Txopokods and Clay Pots

March 5, 2003

Betty Mindlin and indigenous storytellers, Barbecued Husbands, London: Verso, 2002.

Reviewed by Glen Jennings

barbacuedhusbandsBetty Mindlin is an anthropologist living in Brazil, and a founding member of the Institute of Anthropology and the Environment.  IAMA has been involved in extensive fieldwork with Brazil’s indigenous communities since the early 1990s, promoting native languages through multicultural and multilingual programs. The compellingly titled Barbecued Husbands is Mindlin’s new collection of stories recording the extraordinary myths of tribal peoples from Rondonia, a remote area of the Amazon near the Brazilian border with Bolivia.  Mindlin arranges the short, frequently shocking stories according to six tribal groups, representing the oral storytelling of the Macurap, Tupari, Ajuru, Jabuti, Arikapu, and Arua peoples.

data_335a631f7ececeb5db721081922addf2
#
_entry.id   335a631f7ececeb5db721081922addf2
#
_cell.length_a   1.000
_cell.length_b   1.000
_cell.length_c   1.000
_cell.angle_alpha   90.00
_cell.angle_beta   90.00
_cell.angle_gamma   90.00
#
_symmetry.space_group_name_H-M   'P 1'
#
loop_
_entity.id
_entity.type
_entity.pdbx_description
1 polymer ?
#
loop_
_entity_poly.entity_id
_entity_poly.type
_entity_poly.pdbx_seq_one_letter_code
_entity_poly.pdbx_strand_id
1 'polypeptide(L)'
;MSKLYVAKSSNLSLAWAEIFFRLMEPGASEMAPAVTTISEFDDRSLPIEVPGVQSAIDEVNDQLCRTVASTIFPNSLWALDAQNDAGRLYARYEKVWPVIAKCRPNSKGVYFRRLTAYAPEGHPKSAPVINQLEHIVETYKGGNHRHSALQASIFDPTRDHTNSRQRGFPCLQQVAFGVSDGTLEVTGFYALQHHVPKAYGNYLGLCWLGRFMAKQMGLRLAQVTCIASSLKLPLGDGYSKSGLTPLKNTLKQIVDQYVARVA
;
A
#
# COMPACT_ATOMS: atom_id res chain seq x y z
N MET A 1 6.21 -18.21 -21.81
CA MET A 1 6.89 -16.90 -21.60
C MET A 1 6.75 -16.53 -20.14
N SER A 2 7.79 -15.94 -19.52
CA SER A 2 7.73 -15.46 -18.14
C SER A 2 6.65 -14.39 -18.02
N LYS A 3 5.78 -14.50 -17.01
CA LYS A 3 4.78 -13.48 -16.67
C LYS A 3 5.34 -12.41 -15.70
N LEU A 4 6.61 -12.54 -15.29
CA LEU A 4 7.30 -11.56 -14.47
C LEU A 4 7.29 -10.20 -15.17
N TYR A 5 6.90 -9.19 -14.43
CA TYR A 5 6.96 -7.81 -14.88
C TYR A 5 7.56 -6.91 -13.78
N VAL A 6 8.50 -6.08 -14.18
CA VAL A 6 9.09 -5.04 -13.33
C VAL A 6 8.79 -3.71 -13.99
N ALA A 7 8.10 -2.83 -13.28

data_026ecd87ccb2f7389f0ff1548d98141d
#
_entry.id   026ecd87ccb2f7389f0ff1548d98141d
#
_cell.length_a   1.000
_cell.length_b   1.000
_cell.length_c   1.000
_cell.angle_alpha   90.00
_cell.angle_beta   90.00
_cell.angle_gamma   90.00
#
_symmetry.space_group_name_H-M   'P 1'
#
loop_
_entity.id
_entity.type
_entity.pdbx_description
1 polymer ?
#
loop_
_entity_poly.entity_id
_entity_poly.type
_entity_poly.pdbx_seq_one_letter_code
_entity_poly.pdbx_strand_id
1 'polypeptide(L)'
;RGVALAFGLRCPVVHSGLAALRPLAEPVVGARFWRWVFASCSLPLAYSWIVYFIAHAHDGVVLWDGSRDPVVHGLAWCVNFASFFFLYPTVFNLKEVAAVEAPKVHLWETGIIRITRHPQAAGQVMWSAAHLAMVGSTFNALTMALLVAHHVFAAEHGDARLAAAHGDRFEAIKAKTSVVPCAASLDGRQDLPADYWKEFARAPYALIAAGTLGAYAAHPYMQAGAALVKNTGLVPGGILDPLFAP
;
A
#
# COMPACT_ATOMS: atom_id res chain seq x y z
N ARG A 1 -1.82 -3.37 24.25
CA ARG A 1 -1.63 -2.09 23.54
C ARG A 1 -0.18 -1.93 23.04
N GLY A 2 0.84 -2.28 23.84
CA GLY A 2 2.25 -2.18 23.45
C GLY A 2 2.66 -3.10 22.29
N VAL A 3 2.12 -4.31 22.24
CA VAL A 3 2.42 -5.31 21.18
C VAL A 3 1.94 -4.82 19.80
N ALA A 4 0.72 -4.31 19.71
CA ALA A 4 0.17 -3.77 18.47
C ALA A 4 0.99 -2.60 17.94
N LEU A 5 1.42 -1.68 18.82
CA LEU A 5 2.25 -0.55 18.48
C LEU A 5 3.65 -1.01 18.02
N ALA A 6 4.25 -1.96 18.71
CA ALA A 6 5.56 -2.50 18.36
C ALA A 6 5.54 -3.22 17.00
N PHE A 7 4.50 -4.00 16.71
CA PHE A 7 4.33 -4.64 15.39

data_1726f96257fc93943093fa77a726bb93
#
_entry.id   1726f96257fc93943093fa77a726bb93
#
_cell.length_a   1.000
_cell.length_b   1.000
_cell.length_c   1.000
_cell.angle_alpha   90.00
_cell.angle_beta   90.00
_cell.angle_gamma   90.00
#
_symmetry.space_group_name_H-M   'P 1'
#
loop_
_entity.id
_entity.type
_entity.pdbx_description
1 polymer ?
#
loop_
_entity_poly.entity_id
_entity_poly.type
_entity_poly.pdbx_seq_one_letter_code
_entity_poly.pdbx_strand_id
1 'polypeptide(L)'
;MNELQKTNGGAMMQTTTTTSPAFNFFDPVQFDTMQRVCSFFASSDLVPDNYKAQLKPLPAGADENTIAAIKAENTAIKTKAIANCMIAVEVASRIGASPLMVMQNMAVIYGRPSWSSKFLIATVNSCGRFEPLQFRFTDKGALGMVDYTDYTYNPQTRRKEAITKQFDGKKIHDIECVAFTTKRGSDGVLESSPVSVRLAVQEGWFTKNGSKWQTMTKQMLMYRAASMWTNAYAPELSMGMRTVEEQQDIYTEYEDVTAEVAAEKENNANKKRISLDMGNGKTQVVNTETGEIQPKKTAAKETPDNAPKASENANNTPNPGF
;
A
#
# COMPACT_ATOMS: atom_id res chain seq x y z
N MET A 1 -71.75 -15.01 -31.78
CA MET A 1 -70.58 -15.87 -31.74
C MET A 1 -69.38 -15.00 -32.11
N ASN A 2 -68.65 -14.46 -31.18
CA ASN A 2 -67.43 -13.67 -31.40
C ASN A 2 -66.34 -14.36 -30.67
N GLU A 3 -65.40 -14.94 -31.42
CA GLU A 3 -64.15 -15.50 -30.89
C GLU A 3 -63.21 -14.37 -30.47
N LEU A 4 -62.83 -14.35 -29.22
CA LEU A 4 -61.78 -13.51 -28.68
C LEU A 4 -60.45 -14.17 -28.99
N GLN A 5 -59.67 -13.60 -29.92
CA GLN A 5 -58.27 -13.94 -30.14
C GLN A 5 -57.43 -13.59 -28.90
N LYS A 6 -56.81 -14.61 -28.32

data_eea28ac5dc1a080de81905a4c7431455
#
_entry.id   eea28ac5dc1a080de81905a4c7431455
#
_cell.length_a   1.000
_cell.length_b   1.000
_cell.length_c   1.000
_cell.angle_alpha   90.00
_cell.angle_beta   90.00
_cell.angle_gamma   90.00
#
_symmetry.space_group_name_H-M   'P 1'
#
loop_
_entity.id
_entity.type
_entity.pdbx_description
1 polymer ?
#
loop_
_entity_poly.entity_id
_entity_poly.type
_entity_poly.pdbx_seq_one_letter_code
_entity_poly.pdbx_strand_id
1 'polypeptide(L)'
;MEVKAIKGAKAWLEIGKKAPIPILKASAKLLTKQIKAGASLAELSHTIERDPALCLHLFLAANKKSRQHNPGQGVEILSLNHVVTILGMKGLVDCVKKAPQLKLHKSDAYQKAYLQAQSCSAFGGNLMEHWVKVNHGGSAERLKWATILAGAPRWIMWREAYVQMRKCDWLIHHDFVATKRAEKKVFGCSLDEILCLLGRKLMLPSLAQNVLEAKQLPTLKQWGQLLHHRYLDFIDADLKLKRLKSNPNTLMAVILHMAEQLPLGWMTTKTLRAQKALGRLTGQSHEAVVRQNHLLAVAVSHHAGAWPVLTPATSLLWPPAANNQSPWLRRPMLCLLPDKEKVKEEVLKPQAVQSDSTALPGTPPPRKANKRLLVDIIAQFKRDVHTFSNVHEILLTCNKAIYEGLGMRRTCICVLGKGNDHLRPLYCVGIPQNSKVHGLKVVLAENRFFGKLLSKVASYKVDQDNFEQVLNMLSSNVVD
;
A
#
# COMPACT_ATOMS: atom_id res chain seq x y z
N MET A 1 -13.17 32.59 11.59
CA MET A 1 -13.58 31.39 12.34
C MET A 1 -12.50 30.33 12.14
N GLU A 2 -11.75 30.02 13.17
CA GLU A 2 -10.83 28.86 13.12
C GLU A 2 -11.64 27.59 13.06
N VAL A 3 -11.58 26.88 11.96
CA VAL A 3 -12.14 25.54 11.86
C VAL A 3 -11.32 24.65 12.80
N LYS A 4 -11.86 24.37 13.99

To a Western reader the stories contained in Barbecued Husbands appear fantastic. Human heads detach from their bodies at night and fly through the air in search of food.  Tapirs strip off their fur and transform into seductive humans.  Mothers turn upside down and become cooking pots for slow boiling chicha (an intoxicating drink best made by women – because vegetables chewed by women make a sweeter fermented drink than anything masticated by men).  Piranhas spring fully formed from the severed head of a devoted, but discarded wife.  And the disappointed dead ascend as newborn stars or constellations.  Yet these seemingly extraordinary oral narratives are coherent tales of origin, identity and instruction within indigenous societies.  This rich collection of myths provides a wide range of stories explaining natural phenomena, human skill, and social mores of interest or practical application to tribal people.  Various storytellers relate why Brazil Nut trees are tall, why thunder roars, or why women menstruate. (In ancient times men used to menstruate and women would tease them about it, but since the day men retaliated by flicking menstrual blood at their tormentors it has been women who suffer.)  These stories explain the origin of cool rivers and the difference between venomous and non-venomous snakes.  They narrate how the tribe survived disaster, and the origin of clay pots.  These stories also warn against incest and the dangers of spirit lovers sneaking about at night.  And young girls are counseled not to reject short suitors or they might end up with a snake for a husband!